I really wanted this season of UnREAL to be great. The show itself started off strong: having already established itself as a thoroughly feminist, thought provoking series in the first season, it attempted to tackle race relations in its returning season. But this season was tremendously rocky and problematic, beginning with its inability to go beyond racial stereotypes and succumb to the very expectations it tried so hard to subvert. What ensued was a slow, muddled, and disappointing return.
The main problem lies in its inability to flesh out what could, and should, be some very compelling characters. Of course UnREAL’s depiction of Darius would appear to be racist, would appear to be as though the show was using him as a prop, a backdrop on which the white characters could play out their (mostly) petty dramas. It appeared racist because inherently, it is racist. It was an attempt to fit in a black narrative in a white–dominated show, but only to serve the purpose of a plot—never to explore deeper or probe more. Dramatizing police brutality against the black population, and then completely neglecting the story line for the rest of the season, is thoughtless and insensitive. There was ample opportunity for UnREAL to point out the absurd irony of Rachel championing her first black suitor, all while building a horribly racist narrative around him. Instead, the show succumbed to the narrative—in what is perhaps a more absurd and more ironic twist.
Rachel and Quinn are so dynamic and fun to watch—why couldn’t Darius, Chantal, or Ruby be afforded the same courtesy, and the same quality of writing? Darius is sometimes compassionate, he’s sometimes selfish, he’s always inconsistent. Ruby and Chantal are both terribly stereotyped. And as for Romeo? No one mentions his being shot. Not once. Not after he returns to the set. I don’t even think Rachel apologizes to him. It’s a testament to a loss of identity within the show, and a loss of the high quality writing UnREAL used to deliver.
The season finale wastes no time in jumping into action, with Rachel and Quinn infiltrating Coleman’s office and destroying any evidence against Rachel. The two reveal that Coleman’s highly awarded documentary was largely fictionalized, and a disgraced Coleman is led off set. Meanwhile, Quinn decides to manufacture the proposal into a wedding—two brides walking down two aisles to one groom, unbeknownst to each other.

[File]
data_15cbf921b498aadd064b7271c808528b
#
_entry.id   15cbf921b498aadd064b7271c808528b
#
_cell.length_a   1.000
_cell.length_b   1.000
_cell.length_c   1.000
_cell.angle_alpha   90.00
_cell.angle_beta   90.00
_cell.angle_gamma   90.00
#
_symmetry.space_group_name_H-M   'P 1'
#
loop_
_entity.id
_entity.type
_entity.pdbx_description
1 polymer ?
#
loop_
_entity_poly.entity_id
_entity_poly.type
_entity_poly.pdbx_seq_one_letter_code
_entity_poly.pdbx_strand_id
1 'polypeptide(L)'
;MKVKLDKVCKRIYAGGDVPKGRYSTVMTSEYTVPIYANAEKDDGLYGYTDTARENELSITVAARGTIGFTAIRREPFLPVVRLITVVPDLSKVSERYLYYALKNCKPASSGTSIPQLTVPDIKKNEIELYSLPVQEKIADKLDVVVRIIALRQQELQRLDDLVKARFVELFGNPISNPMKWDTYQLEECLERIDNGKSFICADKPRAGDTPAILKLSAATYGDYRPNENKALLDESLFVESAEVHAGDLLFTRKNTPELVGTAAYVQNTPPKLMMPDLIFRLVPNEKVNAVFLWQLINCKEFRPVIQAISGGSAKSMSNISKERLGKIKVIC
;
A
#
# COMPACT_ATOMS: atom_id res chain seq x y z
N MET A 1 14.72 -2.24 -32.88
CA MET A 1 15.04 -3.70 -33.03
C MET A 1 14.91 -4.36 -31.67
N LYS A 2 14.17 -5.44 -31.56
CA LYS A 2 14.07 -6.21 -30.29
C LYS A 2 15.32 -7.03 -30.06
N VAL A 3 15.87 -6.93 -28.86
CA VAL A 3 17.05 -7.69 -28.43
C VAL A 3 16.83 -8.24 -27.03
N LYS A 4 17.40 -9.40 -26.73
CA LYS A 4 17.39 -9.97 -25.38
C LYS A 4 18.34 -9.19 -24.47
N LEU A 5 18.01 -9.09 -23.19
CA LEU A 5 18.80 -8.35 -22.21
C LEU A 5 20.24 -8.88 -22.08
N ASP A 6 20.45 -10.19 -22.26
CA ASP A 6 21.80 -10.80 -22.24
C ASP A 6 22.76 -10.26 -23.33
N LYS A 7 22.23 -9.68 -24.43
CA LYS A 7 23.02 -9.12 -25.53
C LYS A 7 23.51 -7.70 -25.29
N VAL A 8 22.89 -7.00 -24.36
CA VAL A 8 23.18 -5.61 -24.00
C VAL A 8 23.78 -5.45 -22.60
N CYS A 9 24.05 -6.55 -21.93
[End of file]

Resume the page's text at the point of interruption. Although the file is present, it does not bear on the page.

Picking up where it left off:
Infuriated by his dismissal, Coleman visits a haggard Jeremy. The two visit Yael on set, which provides a huge logical discrepancy—how on earth did Jeremy get on set? Yael, who has been forcibly kept on set, is convinced by Rachel to interrupt the wedding(s).
The three plot the downfall of Rachel, but Jeremy is shaken by Yael and Coleman’s callous discussion of Rachel’s childhood rape. Upset, Jeremy tells Rachel that Yael is a journalist, determined to bring down the show. Odd, because Jeremy was last seen beating Rachel. The writers could never possibly make Jeremy likable, and attempts to do so are perhaps even a little offensive. Rachel quickly manufactures a plot to discredit Yael, but Coleman decides to risk his career to bring down Everlasting. It seems as though this entire plot line is moot. Just get another job, Coleman. It’s so easy.
Meanwhile, at the wedding, Darius falters when confronted by two confused (and very angry) brides. However, when Ruby shows up at the behest of Jay, the decision is an easy one—Darius quickly proposes to Ruby, who declines, and insists the two get to know each other before deciding to get engaged. How sensible.
While the two love birds drive off, Coleman and Yael similarly escape to reveal Everlasting for what it really is. The two are stopped by Jeremy, who wrecks the pair’s car in what is a potentially fatal accident. The season closes with Rachel and Quinn, exchanging looks over the men who have wronged them, Jeremy and Chet.
Here’s hoping that UnREAL takes a step back and returns to its ironic, condescending, manipulative, wonderful roots in season three.